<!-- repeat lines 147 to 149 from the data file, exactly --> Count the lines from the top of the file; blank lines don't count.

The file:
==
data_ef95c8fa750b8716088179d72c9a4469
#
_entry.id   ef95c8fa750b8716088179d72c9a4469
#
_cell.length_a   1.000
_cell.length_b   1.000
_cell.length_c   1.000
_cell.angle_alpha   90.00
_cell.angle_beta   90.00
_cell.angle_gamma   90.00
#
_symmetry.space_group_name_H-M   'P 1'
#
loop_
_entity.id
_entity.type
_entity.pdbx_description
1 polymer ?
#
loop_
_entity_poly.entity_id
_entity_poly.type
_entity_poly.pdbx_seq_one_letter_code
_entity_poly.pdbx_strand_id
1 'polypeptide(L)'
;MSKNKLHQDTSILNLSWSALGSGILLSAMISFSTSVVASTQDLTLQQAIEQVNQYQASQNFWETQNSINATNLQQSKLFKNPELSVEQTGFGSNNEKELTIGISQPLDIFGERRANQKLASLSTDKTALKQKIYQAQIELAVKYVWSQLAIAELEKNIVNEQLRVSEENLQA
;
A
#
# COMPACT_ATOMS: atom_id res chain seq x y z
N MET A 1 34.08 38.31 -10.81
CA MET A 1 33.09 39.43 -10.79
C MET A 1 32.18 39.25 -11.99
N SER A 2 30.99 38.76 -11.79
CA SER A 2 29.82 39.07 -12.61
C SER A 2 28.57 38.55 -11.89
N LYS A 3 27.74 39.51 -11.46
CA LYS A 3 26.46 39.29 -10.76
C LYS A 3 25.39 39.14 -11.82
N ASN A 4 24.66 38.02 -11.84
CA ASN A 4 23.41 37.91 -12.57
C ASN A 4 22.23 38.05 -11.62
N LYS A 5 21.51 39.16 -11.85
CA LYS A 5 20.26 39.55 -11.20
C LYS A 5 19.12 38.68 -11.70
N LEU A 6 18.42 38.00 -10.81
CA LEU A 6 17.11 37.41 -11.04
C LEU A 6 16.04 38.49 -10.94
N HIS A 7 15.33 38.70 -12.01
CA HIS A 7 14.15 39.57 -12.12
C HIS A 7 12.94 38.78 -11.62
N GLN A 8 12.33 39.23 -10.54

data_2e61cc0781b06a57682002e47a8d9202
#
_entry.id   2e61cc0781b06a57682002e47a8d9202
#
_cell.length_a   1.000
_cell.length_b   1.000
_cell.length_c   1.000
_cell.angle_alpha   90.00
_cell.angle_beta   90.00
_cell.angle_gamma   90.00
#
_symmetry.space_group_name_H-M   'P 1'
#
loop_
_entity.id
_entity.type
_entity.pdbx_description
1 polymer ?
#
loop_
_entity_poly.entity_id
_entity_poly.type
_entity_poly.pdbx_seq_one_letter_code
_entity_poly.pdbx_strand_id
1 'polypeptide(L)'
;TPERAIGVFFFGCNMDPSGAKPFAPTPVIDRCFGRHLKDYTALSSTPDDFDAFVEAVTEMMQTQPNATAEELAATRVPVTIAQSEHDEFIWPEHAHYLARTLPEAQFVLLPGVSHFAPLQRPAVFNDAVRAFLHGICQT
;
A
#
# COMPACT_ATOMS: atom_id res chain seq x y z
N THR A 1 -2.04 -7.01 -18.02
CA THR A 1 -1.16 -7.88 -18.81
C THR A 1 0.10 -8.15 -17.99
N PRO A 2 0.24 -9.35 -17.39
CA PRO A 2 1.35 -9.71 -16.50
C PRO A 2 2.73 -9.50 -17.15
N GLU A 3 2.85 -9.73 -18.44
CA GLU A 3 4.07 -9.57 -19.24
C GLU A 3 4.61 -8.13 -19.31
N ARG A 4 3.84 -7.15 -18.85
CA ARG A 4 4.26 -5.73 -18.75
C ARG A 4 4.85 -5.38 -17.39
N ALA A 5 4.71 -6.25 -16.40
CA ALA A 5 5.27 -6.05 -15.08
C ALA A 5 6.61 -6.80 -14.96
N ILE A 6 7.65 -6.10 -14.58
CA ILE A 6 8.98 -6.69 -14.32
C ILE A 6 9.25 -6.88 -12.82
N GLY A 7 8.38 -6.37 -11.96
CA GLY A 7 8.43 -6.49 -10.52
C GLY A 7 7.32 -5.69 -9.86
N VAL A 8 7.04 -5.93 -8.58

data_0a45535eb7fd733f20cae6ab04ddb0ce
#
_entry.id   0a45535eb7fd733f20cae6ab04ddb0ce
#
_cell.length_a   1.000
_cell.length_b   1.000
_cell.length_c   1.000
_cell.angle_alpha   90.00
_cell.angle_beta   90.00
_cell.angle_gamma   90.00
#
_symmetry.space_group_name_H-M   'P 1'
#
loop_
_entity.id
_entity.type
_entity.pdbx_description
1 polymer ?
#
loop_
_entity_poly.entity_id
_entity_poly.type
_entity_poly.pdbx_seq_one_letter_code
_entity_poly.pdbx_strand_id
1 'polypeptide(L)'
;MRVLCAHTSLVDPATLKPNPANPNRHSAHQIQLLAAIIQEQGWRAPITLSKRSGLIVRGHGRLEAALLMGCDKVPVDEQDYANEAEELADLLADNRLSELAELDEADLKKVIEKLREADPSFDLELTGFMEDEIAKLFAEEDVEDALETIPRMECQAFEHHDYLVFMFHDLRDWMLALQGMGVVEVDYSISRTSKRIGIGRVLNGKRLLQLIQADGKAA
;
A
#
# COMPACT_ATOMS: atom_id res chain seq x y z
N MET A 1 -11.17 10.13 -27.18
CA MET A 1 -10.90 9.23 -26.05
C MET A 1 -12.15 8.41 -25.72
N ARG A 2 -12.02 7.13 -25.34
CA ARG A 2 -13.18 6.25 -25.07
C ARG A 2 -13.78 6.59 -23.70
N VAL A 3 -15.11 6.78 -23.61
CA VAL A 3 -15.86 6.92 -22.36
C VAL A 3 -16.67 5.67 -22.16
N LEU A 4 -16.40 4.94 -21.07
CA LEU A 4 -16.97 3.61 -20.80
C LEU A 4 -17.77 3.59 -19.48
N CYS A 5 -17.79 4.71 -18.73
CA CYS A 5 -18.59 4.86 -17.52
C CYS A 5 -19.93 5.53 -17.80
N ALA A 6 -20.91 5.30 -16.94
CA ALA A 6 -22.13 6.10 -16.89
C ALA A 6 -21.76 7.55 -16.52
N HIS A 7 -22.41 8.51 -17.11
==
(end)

N CYS A 5 -17.79 4.71 -18.73
CA CYS A 5 -18.59 4.86 -17.52
C CYS A 5 -19.93 5.53 -17.80